Availability

    Available in iOS 2.0 and later.

  • The URL response object representing the last authentication failure. (read-only)

    Declaration

    Swift

    @NSCopying var failureResponse: NSURLResponse? { get }

    Objective-C

    @property(readonly, copy) NSURLResponse *failureResponse

    Discussion

    This method returns nil if the protocol doesn’t use responses to indicate an authentication failure.

    Availability

    Available in iOS 2.0 and later.

    See Also

    – error

  • The receiver’s count of failed authentication attempts. (read-only)

    Declaration

    Swift

    var previousFailureCount: Int { get }

    Objective-C

    @property(readonly) NSInteger previousFailureCount

    Discussion

    The previous failure count includes failures from all protection spaces, not just the current one.

    Availability

    Available in iOS 2.0 and later.

  • The proposed credential for this challenge. (read-only)

    Declaration

    Swift

    @NSCopying var proposedCredential: NSURLCredential? { get }

    Objective-C

    @property(readonly, copy) NSURLCredential *proposedCredential

    Discussion

    This method returns nil if there is no default credential for this challenge.

    If you have previously attempted to authenticate and failed, this method returns the most recent failed credential.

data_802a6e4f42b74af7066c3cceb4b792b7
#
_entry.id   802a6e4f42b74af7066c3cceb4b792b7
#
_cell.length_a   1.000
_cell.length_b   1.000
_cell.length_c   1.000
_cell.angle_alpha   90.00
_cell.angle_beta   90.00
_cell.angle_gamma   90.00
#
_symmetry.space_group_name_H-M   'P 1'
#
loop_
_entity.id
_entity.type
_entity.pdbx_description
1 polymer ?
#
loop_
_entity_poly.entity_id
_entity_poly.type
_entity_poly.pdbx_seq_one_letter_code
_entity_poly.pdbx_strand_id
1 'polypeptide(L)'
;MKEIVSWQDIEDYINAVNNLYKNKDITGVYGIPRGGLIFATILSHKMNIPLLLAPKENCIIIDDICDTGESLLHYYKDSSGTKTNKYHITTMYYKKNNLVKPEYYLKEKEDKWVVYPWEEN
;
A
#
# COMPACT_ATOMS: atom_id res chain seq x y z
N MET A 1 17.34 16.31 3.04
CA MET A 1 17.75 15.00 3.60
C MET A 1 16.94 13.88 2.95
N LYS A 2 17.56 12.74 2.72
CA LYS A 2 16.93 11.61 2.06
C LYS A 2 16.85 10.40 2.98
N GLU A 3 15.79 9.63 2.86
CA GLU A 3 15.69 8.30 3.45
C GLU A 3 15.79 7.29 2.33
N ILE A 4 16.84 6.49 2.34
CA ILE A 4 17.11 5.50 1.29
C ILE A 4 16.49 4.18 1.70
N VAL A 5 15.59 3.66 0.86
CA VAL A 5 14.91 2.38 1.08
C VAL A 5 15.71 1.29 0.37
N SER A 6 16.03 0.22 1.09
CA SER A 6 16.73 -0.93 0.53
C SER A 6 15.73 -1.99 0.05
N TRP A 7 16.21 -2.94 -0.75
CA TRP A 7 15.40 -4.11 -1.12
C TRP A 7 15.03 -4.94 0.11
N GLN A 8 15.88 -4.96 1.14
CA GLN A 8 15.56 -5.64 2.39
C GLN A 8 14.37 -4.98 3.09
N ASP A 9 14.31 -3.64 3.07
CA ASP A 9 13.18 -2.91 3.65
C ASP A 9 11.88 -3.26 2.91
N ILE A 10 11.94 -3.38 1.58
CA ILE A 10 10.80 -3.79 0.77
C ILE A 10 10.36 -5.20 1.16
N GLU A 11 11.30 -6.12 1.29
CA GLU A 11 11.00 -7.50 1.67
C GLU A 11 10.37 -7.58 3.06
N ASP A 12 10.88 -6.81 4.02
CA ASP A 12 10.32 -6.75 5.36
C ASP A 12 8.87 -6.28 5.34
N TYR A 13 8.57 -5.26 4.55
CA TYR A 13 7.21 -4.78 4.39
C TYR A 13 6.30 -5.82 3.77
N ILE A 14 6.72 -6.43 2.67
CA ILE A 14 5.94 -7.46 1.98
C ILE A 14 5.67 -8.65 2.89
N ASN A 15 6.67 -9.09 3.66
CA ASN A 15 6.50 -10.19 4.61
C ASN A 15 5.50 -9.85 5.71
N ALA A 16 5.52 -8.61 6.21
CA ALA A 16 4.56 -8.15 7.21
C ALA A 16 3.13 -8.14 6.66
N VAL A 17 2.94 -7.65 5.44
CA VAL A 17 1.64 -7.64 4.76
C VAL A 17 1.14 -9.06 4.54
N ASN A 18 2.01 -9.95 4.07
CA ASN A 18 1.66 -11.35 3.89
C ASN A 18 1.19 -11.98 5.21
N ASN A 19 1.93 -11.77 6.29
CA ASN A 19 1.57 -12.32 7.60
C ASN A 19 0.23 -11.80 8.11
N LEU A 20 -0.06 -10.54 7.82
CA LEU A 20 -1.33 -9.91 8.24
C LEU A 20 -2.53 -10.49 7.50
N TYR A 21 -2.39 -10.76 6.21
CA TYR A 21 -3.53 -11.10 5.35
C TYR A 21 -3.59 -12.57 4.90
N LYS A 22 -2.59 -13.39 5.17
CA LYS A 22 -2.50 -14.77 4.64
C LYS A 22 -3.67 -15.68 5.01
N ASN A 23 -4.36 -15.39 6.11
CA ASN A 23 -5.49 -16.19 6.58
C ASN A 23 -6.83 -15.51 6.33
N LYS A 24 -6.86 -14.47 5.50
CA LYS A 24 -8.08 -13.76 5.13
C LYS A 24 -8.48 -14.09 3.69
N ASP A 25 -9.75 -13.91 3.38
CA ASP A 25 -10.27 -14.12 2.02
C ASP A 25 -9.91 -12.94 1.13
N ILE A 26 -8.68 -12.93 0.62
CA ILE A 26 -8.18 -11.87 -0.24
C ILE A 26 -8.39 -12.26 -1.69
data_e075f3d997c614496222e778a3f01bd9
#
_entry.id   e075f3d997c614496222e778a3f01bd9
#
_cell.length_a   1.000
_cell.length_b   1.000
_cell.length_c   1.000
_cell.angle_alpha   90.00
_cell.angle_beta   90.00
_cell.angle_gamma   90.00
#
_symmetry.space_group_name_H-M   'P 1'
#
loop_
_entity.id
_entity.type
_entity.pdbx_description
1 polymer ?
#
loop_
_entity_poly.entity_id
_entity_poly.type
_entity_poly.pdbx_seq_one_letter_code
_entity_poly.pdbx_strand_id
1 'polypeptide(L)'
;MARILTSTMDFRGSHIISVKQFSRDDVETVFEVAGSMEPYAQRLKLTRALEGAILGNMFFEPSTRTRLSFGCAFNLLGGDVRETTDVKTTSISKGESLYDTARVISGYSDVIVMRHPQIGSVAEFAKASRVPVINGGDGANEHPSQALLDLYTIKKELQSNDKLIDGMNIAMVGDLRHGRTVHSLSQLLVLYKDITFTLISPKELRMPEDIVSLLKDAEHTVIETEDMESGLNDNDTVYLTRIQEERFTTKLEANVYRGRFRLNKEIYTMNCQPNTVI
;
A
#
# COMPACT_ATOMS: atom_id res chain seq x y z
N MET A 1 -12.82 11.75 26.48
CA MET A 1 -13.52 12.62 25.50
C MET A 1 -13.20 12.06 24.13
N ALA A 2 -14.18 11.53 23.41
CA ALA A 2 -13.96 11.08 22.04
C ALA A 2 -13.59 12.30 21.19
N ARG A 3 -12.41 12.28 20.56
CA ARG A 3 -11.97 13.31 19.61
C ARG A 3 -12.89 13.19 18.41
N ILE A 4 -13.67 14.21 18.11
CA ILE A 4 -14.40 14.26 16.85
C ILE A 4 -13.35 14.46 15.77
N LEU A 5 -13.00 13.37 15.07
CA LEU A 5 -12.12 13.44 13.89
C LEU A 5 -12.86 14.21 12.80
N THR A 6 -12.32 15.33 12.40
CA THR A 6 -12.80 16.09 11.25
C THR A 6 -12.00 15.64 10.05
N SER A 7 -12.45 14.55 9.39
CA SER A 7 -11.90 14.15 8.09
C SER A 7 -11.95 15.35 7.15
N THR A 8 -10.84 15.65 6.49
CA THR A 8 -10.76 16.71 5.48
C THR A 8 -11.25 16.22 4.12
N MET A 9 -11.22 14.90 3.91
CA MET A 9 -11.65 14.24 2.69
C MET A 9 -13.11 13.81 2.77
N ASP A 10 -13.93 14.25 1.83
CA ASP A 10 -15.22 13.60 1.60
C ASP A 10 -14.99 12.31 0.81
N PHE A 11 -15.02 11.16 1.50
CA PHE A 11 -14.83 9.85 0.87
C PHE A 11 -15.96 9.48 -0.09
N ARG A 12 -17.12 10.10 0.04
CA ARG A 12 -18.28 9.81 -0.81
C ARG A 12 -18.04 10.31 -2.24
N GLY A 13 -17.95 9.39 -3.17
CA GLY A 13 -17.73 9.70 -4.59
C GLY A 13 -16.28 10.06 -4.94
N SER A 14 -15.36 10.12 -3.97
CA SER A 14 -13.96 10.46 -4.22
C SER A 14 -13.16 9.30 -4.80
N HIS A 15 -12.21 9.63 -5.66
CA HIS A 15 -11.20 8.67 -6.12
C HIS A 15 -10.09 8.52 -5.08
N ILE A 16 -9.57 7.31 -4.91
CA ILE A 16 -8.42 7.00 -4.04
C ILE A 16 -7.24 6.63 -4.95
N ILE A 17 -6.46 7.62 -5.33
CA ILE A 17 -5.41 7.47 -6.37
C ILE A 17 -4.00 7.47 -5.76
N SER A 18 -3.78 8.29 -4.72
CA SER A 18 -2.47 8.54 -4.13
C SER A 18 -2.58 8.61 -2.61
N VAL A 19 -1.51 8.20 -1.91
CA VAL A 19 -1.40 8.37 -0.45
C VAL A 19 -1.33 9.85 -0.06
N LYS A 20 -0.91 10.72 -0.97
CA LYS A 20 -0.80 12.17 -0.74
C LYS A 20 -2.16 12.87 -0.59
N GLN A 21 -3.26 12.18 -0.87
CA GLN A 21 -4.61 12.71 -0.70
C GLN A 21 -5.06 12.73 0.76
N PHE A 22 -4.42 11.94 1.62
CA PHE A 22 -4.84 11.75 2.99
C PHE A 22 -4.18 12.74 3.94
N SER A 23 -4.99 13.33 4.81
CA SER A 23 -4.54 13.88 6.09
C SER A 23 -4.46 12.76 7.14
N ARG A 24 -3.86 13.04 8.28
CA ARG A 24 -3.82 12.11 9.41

If the proposed credential is not nil and returns YEStrue when you call its hasPassword method, then the credential is ready to use as-is. If the proposed credential’s hasPassword method returns NOfalse, then the credential provides a default user name, and the client must prompt the user for a corresponding password.

    Availability

    Available in iOS 2.0 and later.

  • The receiver’s protection space. (read-only)

    Declaration

    Swift

    @NSCopying var protectionSpace: NSURLProtectionSpace { get }

    Objective-C

    @property(readonly, copy) NSURLProtectionSpace *protectionSpace

    Discussion

    A protection space object provides additional information about the authentication request, such as the host, port, authentication realm, and so on. The protection space also tells you whether the authentication challenge is asking you to provide the user’s credentials or to verify the TLS credentials provided by the server.

    Availability

    Available in iOS 2.0 and later.

  • The receiver’s sender.

    Declaration

    Swift

    var sender: NSURLAuthenticationChallengeSender? { get }

    Objective-C

    @property(readonly, retain) id< NSURLAuthenticationChallengeSender > sender

    Discussion

    The sender is typically an instance of an NSURLProtocol subclass that initially received the authentication challenge.

    If you are using the NSURLSession API, this value is purely informational, because you must respond to authentication challenges by passing constants to the provided completion handler blocks.

    However, if you are using the NSURLConnection or NSURLDownload API, in your authentication handler delegate method, you respond to authentication challenges by calling methods defined in the NSURLAuthenticationChallengeSender protocol on this sender object after you finish processing the authentication challenge.

    Availability

    Available in iOS 2.0 and later.